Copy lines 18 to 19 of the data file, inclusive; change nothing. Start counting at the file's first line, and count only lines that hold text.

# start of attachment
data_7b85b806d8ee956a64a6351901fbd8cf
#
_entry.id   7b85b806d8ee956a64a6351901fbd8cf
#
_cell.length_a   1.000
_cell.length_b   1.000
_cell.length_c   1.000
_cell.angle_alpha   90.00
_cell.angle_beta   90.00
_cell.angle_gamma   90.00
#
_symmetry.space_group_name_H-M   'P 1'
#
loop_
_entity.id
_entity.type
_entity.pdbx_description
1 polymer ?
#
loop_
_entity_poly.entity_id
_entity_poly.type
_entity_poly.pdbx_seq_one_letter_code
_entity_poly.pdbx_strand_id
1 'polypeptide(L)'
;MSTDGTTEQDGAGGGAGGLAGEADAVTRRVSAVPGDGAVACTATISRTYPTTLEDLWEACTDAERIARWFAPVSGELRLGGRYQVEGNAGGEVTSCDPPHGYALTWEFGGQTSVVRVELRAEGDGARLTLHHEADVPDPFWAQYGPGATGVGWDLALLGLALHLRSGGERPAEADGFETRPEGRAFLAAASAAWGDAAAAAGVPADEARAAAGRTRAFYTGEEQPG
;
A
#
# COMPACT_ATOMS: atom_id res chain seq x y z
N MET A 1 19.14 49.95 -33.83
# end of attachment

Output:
1 polymer ?
#